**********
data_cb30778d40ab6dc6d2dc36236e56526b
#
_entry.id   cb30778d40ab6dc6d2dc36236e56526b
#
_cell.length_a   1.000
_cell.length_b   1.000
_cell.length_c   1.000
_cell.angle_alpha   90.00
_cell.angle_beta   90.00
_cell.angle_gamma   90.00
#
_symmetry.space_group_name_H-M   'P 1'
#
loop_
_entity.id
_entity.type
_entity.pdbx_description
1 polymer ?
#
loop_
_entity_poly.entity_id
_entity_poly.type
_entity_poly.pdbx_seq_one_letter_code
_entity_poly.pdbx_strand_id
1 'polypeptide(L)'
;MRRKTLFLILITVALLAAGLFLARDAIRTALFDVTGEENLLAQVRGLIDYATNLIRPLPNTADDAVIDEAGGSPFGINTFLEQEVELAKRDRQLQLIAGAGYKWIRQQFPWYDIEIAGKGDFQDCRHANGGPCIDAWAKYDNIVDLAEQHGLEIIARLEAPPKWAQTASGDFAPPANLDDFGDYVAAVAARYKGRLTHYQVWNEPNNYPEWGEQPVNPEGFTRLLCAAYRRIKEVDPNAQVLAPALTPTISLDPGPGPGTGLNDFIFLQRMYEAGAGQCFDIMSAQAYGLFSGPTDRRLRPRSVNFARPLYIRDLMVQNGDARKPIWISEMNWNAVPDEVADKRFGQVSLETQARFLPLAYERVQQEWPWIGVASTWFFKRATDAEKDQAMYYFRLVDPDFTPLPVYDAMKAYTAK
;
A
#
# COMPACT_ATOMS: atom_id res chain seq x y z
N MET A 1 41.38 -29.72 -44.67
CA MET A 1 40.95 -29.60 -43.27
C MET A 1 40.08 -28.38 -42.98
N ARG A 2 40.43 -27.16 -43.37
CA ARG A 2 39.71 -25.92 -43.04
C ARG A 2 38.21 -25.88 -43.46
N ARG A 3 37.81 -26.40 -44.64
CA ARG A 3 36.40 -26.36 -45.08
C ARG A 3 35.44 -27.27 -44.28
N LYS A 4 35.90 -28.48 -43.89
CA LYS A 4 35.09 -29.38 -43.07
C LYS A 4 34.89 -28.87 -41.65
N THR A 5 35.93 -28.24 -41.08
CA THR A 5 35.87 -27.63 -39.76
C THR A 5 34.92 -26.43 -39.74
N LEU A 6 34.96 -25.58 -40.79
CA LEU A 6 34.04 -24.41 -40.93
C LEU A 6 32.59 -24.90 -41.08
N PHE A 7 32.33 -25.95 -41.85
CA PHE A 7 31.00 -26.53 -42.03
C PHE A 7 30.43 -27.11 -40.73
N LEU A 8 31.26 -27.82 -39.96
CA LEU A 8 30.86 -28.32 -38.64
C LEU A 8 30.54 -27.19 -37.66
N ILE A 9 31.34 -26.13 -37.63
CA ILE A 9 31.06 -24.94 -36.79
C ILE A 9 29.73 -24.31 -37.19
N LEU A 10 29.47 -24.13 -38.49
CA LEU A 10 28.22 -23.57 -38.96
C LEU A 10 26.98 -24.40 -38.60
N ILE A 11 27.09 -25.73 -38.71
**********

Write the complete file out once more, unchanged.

data_cb30778d40ab6dc6d2dc36236e56526b
#
_entry.id   cb30778d40ab6dc6d2dc36236e56526b
#
_cell.length_a   1.000
_cell.length_b   1.000
_cell.length_c   1.000
_cell.angle_alpha   90.00
_cell.angle_beta   90.00
_cell.angle_gamma   90.00
#
_symmetry.space_group_name_H-M   'P 1'
#
loop_
_entity.id
_entity.type
_entity.pdbx_description
1 polymer ?
#
loop_
_entity_poly.entity_id
_entity_poly.type
_entity_poly.pdbx_seq_one_letter_code
_entity_poly.pdbx_strand_id
1 'polypeptide(L)'
;MRRKTLFLILITVALLAAGLFLARDAIRTALFDVTGEENLLAQVRGLIDYATNLIRPLPNTADDAVIDEAGGSPFGINTFLEQEVELAKRDRQLQLIAGAGYKWIRQQFPWYDIEIAGKGDFQDCRHANGGPCIDAWAKYDNIVDLAEQHGLEIIARLEAPPKWAQTASGDFAPPANLDDFGDYVAAVAARYKGRLTHYQVWNEPNNYPEWGEQPVNPEGFTRLLCAAYRRIKEVDPNAQVLAPALTPTISLDPGPGPGTGLNDFIFLQRMYEAGAGQCFDIMSAQAYGLFSGPTDRRLRPRSVNFARPLYIRDLMVQNGDARKPIWISEMNWNAVPDEVADKRFGQVSLETQARFLPLAYERVQQEWPWIGVASTWFFKRATDAEKDQAMYYFRLVDPDFTPLPVYDAMKAYTAK
;
A
#
# COMPACT_ATOMS: atom_id res chain seq x y z
N MET A 1 41.38 -29.72 -44.67
CA MET A 1 40.95 -29.60 -43.27
C MET A 1 40.08 -28.38 -42.98
N ARG A 2 40.43 -27.16 -43.37
CA ARG A 2 39.71 -25.92 -43.04
C ARG A 2 38.21 -25.88 -43.46
N ARG A 3 37.81 -26.40 -44.64
CA ARG A 3 36.40 -26.36 -45.08
C ARG A 3 35.44 -27.27 -44.28
N LYS A 4 35.90 -28.48 -43.89
CA LYS A 4 35.09 -29.38 -43.07
C LYS A 4 34.89 -28.87 -41.65
N THR A 5 35.93 -28.24 -41.08
CA THR A 5 35.87 -27.63 -39.76
C THR A 5 34.92 -26.43 -39.74
N LEU A 6 34.96 -25.58 -40.79
CA LEU A 6 34.04 -24.41 -40.93
C LEU A 6 32.59 -24.90 -41.08
N PHE A 7 32.33 -25.95 -41.85
CA PHE A 7 31.00 -26.53 -42.03
C PHE A 7 30.43 -27.11 -40.73
N LEU A 8 31.26 -27.82 -39.96
CA LEU A 8 30.86 -28.32 -38.64
C LEU A 8 30.54 -27.19 -37.66
N ILE A 9 31.34 -26.13 -37.63
CA ILE A 9 31.06 -24.94 -36.79
C ILE A 9 29.73 -24.31 -37.19
N LEU A 10 29.47 -24.13 -38.49
CA LEU A 10 28.22 -23.57 -38.96
C LEU A 10 26.98 -24.40 -38.60
N ILE A 11 27.09 -25.73 -38.71